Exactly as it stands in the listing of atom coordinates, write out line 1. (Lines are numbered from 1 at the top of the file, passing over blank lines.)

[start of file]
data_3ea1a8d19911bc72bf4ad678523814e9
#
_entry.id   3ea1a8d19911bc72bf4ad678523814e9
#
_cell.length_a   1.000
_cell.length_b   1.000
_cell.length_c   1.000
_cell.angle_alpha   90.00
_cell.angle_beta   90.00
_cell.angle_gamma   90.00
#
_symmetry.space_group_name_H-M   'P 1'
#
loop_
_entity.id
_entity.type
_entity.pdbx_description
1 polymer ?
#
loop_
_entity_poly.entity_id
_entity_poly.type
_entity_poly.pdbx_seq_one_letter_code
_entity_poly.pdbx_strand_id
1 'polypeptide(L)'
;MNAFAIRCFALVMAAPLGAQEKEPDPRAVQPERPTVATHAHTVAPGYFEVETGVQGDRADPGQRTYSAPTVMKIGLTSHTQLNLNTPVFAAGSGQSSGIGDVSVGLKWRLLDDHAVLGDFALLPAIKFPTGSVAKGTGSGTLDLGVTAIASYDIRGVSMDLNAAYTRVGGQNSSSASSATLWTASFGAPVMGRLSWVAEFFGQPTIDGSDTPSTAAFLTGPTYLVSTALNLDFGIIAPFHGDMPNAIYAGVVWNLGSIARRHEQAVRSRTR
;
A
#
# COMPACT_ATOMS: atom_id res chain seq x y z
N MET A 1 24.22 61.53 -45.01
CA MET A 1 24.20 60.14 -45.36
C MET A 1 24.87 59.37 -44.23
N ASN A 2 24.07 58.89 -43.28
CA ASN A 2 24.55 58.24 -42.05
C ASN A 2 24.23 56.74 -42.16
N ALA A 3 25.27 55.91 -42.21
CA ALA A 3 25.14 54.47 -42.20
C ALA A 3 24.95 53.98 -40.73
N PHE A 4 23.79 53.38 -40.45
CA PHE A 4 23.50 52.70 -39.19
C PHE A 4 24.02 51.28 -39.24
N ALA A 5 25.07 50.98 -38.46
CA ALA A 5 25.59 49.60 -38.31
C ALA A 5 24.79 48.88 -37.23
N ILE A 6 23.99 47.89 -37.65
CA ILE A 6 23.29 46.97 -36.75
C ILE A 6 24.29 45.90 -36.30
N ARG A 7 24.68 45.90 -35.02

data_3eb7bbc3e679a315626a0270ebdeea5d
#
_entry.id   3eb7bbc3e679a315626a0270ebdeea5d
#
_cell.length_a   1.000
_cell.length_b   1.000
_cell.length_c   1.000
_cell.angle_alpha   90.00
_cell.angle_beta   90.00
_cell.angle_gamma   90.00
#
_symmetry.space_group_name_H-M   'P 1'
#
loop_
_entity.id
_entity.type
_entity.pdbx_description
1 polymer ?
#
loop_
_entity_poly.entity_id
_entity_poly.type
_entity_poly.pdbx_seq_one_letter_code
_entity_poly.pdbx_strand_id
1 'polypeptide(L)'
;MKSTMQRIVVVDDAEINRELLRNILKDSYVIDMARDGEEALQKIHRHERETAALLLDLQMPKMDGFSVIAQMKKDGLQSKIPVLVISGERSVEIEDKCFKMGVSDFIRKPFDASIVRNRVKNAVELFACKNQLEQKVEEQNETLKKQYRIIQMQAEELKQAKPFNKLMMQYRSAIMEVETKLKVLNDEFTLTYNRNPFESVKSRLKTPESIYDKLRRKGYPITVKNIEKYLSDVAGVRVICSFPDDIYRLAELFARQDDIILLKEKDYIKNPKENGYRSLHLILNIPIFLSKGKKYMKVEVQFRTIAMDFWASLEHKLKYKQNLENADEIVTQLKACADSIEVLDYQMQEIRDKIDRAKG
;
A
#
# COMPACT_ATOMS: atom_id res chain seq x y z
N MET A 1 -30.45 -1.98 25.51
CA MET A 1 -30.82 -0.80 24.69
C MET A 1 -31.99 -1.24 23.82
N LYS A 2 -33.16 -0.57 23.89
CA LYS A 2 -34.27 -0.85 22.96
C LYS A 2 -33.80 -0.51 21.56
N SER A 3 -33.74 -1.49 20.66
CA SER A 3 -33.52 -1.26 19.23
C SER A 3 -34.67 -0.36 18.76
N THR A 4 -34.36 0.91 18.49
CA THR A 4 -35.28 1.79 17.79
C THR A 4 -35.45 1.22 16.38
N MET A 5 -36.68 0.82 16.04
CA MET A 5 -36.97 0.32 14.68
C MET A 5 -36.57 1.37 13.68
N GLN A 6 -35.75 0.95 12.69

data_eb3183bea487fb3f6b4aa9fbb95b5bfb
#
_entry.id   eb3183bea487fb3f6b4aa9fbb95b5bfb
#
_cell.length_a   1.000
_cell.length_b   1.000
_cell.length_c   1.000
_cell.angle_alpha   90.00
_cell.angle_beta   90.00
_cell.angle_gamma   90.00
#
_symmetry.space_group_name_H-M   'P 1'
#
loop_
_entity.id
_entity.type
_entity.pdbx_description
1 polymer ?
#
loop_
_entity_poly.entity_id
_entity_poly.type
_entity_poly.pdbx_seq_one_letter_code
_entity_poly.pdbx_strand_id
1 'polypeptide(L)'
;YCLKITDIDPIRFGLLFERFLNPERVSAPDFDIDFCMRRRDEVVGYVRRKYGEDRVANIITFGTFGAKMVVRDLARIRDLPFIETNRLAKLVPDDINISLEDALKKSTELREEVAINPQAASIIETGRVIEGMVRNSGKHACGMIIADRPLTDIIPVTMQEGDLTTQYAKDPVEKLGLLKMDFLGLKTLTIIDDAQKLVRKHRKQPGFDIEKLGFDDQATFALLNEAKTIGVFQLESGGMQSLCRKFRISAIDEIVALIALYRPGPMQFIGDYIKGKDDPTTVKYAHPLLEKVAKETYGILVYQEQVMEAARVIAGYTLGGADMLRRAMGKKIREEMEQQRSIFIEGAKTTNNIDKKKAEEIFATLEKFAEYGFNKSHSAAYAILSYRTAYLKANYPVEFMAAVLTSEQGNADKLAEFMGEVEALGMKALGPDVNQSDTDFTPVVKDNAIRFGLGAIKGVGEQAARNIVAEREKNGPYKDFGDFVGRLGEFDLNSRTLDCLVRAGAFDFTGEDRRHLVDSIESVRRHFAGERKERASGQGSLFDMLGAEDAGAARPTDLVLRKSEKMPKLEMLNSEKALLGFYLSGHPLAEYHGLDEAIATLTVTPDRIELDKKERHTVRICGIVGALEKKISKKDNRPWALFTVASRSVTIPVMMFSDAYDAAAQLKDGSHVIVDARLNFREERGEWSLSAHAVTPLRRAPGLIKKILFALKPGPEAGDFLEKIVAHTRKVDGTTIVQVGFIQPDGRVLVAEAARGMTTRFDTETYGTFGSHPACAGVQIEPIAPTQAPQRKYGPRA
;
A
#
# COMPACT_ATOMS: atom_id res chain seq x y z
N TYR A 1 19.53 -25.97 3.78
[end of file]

data_3ea1a8d19911bc72bf4ad678523814e9